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Massachusetts (Massachusetts, United States) (search for this): chapter 23
. Slavery is the surest touchstone of political character at the present time, and the test was fatal to Mr. Choate. He thought to be enslaved was the best for the blacks, and that to enslave them was the best for the whites. The people of Massachusetts were not of his mind; but we will do him the justice to say, that for the opinion of the people of Massachusetts he cared very little. There was an inherent love of paradox in his nature, which a long practice in the courts did not, of coursMassachusetts he cared very little. There was an inherent love of paradox in his nature, which a long practice in the courts did not, of course, diminish. Clear-headed men were not deceived by the fulmination or the fulgidities of his rhetoric. He was careless of personal consequences, and would at any time risk success for the sake of startling. In avoiding political duties or in unfitting himself to discharge them — in suffering himself to drift into the turbid and alien waters of sham-democracy — in seeking with scoffs and sneers to silence the discussion of great questions — in timidly avoiding the conflict when danger was at <
South America (search for this): chapter 23
y would ill bear publication. We do not know anybody who in his day was more willing to improve topics happening to attract public attention. Everybody will remember that when fillibustering happened to be in fashion, Mr. Everett was a fine filibuster. Everybody who heard it will remember the Plymouth speech, in which Mr. Everett declared that the work must go on, by which he meant, that the manifest destiny of the United States was to conquer and annex the kingdoms and republics of South America. Everybody who ever heard of it, will remember how Mr. Everett subscribed for the Sumner testimonial, and how he afterwards attributed the indiscretion to illness. Surely no gentleman whose personal history is crowded with incidents like these, is in a position to sneer at the distinguished active statesmen of the day. Nor did the memory of Mr. Choate require any such apology. A lawyer in great practice, exceedingly devoted to his profession, and relying upon its emoluments to meet a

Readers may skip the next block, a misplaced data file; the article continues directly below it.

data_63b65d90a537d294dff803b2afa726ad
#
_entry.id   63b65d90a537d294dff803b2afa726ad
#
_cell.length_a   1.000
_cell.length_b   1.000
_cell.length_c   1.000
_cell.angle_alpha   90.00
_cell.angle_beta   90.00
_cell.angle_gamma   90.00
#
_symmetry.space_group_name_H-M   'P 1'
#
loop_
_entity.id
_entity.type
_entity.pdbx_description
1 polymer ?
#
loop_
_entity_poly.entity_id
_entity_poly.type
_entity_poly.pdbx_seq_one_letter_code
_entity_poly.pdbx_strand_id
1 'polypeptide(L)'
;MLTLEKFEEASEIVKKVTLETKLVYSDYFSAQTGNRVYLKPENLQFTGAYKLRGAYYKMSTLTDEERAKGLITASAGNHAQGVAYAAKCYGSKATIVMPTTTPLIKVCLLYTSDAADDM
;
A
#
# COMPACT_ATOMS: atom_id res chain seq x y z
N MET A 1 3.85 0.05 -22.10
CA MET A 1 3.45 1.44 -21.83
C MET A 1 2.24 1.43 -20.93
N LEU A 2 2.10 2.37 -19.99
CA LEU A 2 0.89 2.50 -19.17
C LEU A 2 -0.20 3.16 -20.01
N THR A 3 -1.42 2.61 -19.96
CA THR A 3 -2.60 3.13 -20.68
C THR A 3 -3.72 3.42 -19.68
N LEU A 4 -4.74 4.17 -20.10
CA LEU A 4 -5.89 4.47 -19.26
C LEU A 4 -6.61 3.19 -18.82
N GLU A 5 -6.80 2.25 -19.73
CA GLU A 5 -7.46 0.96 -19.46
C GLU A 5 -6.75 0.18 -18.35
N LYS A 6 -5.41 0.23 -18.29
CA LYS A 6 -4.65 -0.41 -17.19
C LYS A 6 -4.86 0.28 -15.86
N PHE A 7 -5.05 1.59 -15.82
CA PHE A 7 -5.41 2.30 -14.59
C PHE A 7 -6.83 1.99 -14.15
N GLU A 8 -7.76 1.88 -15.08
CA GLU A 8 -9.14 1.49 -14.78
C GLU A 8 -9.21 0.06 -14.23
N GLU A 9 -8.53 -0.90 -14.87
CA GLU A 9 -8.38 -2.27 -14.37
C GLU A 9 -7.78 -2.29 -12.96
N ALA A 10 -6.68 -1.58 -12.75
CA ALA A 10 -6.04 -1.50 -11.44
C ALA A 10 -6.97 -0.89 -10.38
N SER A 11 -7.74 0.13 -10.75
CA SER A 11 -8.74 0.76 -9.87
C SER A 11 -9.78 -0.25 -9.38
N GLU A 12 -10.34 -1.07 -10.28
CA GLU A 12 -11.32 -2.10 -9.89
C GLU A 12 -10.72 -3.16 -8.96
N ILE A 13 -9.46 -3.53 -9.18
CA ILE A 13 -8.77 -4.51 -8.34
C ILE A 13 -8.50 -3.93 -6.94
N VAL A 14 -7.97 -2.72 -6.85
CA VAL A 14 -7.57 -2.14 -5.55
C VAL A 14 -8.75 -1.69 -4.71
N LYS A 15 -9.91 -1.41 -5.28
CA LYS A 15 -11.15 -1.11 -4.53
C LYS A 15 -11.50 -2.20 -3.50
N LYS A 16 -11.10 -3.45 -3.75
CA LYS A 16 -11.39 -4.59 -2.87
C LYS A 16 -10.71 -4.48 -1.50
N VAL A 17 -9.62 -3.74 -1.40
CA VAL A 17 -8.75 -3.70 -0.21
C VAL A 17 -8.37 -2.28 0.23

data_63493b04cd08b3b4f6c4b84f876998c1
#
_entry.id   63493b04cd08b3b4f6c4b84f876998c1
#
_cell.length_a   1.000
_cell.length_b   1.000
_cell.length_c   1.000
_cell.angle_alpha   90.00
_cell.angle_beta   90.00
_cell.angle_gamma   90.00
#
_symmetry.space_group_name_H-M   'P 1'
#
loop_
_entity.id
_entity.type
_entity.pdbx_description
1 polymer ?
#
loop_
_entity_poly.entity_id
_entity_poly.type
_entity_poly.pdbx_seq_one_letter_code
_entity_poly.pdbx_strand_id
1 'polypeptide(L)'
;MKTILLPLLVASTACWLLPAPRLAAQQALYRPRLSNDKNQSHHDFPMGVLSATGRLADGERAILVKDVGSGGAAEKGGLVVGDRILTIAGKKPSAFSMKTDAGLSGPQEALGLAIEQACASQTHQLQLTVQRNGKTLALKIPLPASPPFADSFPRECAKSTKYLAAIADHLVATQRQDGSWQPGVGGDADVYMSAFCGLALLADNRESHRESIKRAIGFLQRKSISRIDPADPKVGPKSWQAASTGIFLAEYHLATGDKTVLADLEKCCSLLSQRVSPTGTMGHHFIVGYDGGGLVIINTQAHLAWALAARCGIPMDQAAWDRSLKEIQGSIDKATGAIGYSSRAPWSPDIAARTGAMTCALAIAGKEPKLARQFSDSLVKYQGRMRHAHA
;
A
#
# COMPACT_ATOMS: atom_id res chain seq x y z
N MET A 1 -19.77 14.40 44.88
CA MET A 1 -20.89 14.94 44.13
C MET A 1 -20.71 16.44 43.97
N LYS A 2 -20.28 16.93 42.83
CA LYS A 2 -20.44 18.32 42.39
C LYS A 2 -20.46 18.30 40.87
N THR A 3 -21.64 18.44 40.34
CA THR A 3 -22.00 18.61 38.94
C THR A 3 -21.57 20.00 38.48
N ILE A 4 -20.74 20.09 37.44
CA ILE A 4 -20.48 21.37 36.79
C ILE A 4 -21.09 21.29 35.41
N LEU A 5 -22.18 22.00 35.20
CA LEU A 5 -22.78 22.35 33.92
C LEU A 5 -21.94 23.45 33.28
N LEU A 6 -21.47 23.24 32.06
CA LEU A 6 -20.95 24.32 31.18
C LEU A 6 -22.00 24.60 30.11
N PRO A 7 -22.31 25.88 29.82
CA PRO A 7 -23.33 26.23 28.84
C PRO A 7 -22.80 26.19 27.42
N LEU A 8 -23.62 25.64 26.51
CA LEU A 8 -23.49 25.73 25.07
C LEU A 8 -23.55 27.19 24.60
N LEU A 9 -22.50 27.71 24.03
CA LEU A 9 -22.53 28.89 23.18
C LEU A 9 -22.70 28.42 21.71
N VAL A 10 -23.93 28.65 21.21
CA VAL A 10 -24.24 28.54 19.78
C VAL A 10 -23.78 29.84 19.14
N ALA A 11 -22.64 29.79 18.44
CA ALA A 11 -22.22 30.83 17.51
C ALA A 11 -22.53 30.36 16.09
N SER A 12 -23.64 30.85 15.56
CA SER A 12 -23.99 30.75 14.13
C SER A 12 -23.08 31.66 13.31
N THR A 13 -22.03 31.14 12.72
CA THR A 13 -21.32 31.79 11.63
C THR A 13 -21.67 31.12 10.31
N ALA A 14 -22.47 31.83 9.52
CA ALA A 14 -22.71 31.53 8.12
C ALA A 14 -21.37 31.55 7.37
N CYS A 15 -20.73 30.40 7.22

America (Alabama, United States) (search for this): chapter 23
eers to silence the discussion of great questions — in timidly avoiding the conflict when danger was at its height, Mr. Choate did nothing worthy of imitation or eulogy. We are not permitted to avoid the duty of saying all this thus plainly, but the responsibility of any pain which we may give to any honest admirer of Mr. Choate, must be borne by his Faneuil Hall Eulogist. It is better that we and those who are of our mind should be thought harsh or unfeeling, than that the young men of America should be made to believe that this life which has now closed affords them the best example — that the syren sentences of Mr. Everett should mislead them from the path of public duty — that his example and his words should beguile them into an avoidance of their political responsibilities, into a contempt for the theories, or an admiration for the general practice of our government; into lives secluded, sybaritical, and proudly, boastingly shallow and useless. The times are full of great o<
England (United Kingdom) (search for this): chapter 23
oom, than in the senate-chamber — it does not follow that other men with a more positive taste and talent for public employment, were either his moral or his intellectual inferiors. Moreover, if his political aspirations had been never so ardent, he entertained fatal opinions, which in the heat and hurry of his speech he continually betrayed. If he cared for any democracy, it was the old democracy of Athens. If he believed in any constitution, it was in the unwritten constitution of Great Britain. He sneered at the Declaration of Independence. He girded and jibed at the most limited alliance between humanity and politics. Slavery is the surest touchstone of political character at the present time, and the test was fatal to Mr. Choate. He thought to be enslaved was the best for the blacks, and that to enslave them was the best for the whites. The people of Massachusetts were not of his mind; but we will do him the justice to say, that for the opinion of the people of Massachu
United States (United States) (search for this): chapter 23
of these which we have seen were so full of feeble complaint that they would ill bear publication. We do not know anybody who in his day was more willing to improve topics happening to attract public attention. Everybody will remember that when fillibustering happened to be in fashion, Mr. Everett was a fine filibuster. Everybody who heard it will remember the Plymouth speech, in which Mr. Everett declared that the work must go on, by which he meant, that the manifest destiny of the United States was to conquer and annex the kingdoms and republics of South America. Everybody who ever heard of it, will remember how Mr. Everett subscribed for the Sumner testimonial, and how he afterwards attributed the indiscretion to illness. Surely no gentleman whose personal history is crowded with incidents like these, is in a position to sneer at the distinguished active statesmen of the day. Nor did the memory of Mr. Choate require any such apology. A lawyer in great practice, exceedingly